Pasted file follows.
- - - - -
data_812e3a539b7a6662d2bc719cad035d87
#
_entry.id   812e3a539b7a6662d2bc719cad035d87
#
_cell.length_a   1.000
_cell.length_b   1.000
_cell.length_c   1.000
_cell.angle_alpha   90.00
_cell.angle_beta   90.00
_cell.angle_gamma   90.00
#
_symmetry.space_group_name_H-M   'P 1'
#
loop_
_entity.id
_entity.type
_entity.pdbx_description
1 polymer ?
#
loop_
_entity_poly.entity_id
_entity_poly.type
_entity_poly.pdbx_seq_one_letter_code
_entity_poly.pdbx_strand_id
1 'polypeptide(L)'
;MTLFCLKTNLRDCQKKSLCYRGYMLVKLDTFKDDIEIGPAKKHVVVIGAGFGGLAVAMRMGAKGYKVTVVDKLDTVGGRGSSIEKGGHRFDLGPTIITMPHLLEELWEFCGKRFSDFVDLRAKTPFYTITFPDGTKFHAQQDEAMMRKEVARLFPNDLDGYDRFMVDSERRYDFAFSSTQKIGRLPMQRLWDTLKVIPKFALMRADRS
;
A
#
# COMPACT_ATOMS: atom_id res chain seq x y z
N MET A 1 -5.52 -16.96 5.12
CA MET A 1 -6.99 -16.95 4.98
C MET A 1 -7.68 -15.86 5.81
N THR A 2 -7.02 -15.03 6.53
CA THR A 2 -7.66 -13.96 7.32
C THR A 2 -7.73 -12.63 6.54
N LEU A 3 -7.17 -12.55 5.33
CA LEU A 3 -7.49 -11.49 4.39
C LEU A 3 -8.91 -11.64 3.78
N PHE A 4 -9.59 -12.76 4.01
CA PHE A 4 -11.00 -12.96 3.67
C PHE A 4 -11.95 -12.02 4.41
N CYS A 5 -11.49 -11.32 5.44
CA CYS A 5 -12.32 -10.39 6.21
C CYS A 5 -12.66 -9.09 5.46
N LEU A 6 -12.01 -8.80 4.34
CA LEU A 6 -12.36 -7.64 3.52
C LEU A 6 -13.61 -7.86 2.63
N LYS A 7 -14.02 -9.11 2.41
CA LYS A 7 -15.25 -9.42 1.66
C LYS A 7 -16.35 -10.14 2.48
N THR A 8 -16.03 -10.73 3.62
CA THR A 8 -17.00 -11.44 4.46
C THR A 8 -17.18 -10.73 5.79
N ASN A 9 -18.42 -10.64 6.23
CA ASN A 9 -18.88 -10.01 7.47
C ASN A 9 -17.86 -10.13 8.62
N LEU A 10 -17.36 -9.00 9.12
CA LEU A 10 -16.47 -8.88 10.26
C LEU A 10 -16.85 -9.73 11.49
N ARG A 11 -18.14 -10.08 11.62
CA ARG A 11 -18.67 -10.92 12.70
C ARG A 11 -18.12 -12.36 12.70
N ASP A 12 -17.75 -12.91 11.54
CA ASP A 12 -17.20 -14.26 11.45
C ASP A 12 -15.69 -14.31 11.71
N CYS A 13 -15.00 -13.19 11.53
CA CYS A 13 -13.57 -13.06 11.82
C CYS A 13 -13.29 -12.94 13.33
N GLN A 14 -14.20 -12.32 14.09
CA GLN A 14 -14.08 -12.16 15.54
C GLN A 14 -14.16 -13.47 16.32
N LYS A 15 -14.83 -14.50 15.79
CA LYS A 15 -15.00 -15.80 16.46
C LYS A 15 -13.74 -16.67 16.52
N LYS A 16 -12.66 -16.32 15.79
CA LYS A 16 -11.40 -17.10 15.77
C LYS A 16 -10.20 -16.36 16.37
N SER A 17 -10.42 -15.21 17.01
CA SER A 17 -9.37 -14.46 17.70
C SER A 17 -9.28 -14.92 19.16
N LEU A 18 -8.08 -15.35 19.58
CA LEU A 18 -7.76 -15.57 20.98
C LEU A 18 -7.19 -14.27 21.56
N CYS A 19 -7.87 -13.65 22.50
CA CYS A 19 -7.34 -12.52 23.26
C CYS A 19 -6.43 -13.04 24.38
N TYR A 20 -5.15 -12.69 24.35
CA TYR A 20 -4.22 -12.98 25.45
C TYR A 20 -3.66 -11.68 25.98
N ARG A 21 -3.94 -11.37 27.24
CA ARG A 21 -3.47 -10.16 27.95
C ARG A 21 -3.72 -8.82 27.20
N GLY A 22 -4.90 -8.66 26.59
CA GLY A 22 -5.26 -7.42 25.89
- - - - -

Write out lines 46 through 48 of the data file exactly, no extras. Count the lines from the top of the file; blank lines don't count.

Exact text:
N LEU A 6 -12.01 -8.80 4.34
CA LEU A 6 -12.36 -7.64 3.52
C LEU A 6 -13.61 -7.86 2.63